When he was younger, Tranströmer's goals were more oriented toward music, and a career as a pianist and composer. "It was only later that poetry took over." He undoubtedly held on to a way of arranging words like musical notes: "In fragments, from one piece to another, like a musician." Mentioned often, the musicality of the poet's phrases is evident, sometimes explicit even down to the titles of poems: "C Major," "Lamento," "Allegro," "Nocturne" (to mention only a few, from The Half-Finished Heaven, 1962). The musicality blossoms in quick rhythms, in the intimate pieces but also in the long symphonic works like Baltics (1974). But the sonorities remain concrete, based on a look or a reality turned into a poem.
As a young psychology graduate, Tomas Tranströmer worked first at a psychotechnical institution, then in a prison, with young delinquents. Although the arrangement got in the way of his writing regularly, and he would eventually move on to a half-time job to be able to write more, he now says that his work as a psychologist influenced his poetry. "At the time, when people asked me that question, I lied and invariably replied that it didn't," he says with a smile as his wife translates.
As a psychologist he couldn't reveal his sources, who were sometimes his patients. By way of example: a long poem "The Gallery" (The Truth Barrier, 1978), that took him ten years to write, is "full of those people and their stories." The text is a "demand for truth." A search. One word then another, thrown down on paper, macerated by time before a "very concrete" composition and sometimes several of them emerge.
The catalyst is "an image, an accident." The process is always the same, and has been since Tranströmer's earliest work. Thus, in "After An Attack" (Secrets on the Way, 1958): "The sick boy. Locked in a vision with his tongue stiff as a horn. He sits with his back turned to the picture of the cornfield."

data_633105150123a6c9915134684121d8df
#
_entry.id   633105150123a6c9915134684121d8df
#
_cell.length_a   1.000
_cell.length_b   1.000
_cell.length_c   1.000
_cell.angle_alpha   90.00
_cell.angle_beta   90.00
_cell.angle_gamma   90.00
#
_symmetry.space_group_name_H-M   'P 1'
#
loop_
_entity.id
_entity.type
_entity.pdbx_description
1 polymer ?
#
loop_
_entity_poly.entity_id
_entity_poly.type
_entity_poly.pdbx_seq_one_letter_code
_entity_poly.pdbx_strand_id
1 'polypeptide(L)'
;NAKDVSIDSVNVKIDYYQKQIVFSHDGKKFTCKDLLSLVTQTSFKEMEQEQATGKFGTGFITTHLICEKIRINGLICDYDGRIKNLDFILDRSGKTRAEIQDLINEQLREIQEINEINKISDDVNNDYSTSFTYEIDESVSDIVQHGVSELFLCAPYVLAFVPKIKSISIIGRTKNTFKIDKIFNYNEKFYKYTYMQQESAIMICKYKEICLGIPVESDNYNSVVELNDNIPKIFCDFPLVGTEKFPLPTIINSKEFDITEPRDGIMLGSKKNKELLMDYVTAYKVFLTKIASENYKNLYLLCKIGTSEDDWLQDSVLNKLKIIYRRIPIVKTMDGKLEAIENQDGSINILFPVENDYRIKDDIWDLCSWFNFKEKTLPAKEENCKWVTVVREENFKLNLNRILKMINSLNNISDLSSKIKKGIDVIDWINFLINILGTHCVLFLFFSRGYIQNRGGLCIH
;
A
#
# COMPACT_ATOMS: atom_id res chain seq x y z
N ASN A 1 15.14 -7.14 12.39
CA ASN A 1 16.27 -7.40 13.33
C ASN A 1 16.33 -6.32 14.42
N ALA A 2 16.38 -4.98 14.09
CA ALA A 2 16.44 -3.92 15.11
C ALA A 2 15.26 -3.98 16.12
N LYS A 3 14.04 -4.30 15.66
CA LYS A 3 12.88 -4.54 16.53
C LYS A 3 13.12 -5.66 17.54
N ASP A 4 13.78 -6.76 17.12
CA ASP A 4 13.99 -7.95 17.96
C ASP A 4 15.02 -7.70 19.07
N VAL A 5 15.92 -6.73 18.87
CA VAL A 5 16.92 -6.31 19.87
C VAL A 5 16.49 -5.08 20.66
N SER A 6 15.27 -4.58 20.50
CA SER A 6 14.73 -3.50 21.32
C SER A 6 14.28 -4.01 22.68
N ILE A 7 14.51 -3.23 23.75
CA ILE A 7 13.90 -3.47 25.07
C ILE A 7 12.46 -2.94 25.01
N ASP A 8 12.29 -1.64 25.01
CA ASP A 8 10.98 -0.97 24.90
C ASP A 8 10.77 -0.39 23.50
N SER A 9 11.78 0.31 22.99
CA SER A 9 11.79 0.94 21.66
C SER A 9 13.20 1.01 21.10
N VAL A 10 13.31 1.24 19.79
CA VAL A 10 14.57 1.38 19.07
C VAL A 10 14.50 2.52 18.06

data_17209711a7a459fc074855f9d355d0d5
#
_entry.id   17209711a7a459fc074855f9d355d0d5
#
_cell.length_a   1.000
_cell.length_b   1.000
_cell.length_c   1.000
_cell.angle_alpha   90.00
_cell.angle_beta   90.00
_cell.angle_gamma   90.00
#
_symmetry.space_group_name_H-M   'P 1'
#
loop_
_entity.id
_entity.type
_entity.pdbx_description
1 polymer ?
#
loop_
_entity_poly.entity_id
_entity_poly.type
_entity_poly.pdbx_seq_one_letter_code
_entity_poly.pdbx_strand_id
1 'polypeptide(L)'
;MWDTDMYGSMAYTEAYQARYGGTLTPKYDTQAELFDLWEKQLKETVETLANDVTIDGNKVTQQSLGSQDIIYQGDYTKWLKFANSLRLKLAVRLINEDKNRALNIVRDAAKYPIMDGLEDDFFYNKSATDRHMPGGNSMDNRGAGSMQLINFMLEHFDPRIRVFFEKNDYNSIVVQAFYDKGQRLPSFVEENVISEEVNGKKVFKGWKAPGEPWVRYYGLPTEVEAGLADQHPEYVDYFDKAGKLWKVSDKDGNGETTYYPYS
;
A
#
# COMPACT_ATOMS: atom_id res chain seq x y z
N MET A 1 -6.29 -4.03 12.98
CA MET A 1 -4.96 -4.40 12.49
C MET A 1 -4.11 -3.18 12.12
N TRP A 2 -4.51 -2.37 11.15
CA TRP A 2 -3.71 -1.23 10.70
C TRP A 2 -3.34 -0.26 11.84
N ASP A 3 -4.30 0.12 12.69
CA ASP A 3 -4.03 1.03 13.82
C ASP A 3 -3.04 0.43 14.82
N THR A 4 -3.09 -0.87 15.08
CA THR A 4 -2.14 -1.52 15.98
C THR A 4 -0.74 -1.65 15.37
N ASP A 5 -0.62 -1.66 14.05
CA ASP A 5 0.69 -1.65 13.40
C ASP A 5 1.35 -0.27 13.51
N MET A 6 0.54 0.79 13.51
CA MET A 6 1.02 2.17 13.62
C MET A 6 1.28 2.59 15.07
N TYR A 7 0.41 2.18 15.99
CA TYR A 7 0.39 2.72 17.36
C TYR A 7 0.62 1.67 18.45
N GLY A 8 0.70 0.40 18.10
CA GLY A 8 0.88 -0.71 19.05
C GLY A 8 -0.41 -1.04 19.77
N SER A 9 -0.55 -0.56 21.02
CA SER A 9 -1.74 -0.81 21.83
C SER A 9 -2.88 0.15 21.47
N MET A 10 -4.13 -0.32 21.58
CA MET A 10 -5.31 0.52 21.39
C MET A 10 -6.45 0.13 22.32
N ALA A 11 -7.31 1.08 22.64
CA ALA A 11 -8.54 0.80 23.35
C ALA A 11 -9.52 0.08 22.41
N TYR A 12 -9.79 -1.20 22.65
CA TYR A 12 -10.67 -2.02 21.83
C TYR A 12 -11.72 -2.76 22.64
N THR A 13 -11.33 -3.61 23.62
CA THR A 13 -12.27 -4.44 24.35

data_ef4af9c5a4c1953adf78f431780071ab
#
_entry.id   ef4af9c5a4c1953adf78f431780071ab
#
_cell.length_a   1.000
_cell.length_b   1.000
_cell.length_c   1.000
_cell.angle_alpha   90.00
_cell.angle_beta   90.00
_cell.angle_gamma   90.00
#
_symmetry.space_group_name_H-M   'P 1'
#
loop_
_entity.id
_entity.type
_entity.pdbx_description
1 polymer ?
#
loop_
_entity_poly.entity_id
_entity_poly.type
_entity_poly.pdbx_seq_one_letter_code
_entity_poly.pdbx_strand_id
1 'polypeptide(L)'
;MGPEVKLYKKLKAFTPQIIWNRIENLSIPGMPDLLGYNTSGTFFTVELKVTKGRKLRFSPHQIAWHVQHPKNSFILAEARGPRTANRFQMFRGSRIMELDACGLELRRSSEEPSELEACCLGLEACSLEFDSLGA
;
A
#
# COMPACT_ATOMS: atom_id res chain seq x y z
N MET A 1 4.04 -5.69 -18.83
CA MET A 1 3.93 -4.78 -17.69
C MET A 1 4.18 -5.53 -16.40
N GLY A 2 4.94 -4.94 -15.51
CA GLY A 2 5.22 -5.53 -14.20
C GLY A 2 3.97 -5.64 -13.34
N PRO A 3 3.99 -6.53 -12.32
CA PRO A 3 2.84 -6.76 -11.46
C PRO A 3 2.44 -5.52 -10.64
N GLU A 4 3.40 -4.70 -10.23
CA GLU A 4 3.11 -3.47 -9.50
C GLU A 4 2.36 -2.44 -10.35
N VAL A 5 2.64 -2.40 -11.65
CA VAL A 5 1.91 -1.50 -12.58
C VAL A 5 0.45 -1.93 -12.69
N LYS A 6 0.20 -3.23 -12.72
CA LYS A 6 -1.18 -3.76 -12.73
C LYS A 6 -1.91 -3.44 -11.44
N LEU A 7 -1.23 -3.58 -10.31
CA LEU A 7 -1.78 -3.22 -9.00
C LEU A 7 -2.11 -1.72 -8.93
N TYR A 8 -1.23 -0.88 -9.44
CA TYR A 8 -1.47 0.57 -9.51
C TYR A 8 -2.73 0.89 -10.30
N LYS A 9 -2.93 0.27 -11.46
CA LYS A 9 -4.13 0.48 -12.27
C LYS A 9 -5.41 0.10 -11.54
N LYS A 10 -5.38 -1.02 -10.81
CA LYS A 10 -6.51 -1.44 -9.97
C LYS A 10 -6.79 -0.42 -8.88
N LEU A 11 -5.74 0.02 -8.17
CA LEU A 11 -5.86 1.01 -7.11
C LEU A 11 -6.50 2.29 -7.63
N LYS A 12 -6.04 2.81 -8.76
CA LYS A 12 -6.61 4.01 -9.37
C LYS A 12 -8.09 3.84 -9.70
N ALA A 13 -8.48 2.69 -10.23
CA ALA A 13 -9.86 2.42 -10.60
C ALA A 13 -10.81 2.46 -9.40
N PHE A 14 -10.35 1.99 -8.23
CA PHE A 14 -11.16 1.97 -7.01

Monica Tranströmer explains : "Tomas saw the boy when he was a young psychologist in Stockholm. There was a reproduction of a painting by Van Gogh behind him." With a mycket bra and a poem, the couple evoke other "accidents," other decisive events, at the heart of the poet's work. Among them are his friendship with American poet Robert Bly – readings, tours, translations of each other's poems, "obviously" these were an influence. Or the stroke that pushed him, from the 1990s, to opt for briefer forms such as the haikus of the past few years: "a necessity." More than that: "a possibility."
Nominated every year for the Nobel, Tranströmer wasn't setting a lot of stock in winning this year. "Our hope was that the prize would go to Adonis Syrian poet Ali Ahmad Said Asbar," says Monica Tranströmer with a smile. "He's a friend, and a great poet." Her husband signals agreement and remembers with amusement the "circus' of journalists after he was announced the winner.
As our interview winds to a close, the couple animatedly recalls the previous day's meeting with the teenagers in Rinkeby. Very moved by it, they spent a long time at the little suburban library despite being tired from all the excitement of the past few weeks. Tomas Tranströmer says something about it that his wife doesn't get. He repeats it, mimes it, tries out words that he hasn't yet used that afternoon. To no avail. And this time he doesn't have a poem to fall back on that could explain what he means.
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Once meant to protect the royal family, the century-old law has become a tool for the military-led government in Bangkok to stamp out all dissent. A new report outlines the abuses.
Laura Valentina Cortés Sierra
October 22, 2021
"We need to reform the institution of the monarchy in Thailand. It is the root of the problem." Those words, from Thai student activist Juthatip Sirikan, are a clear expression of the growing youth-led movement that is challenging the legitimacy of the government and demanding deep political changes in the Southeast Asian nation. Yet those very same words could also send Sirikan to jail.
Thailand's Criminal Code 'Lèse-Majesté' Article 112 imposes jail terms for defaming, insulting, or threatening the monarchy, with sentences of three to 15 years. This law has been present in Thai politics since 1908, though applied sparingly, only when direct verbal or written attacks against members of the royal family.
But after the May 2014 military coup d'état, Thailand experienced the first wave of lèse-majesté arrests, prosecutions, and detentions of at least 127 individuals arrested in a much wider interpretation of the law.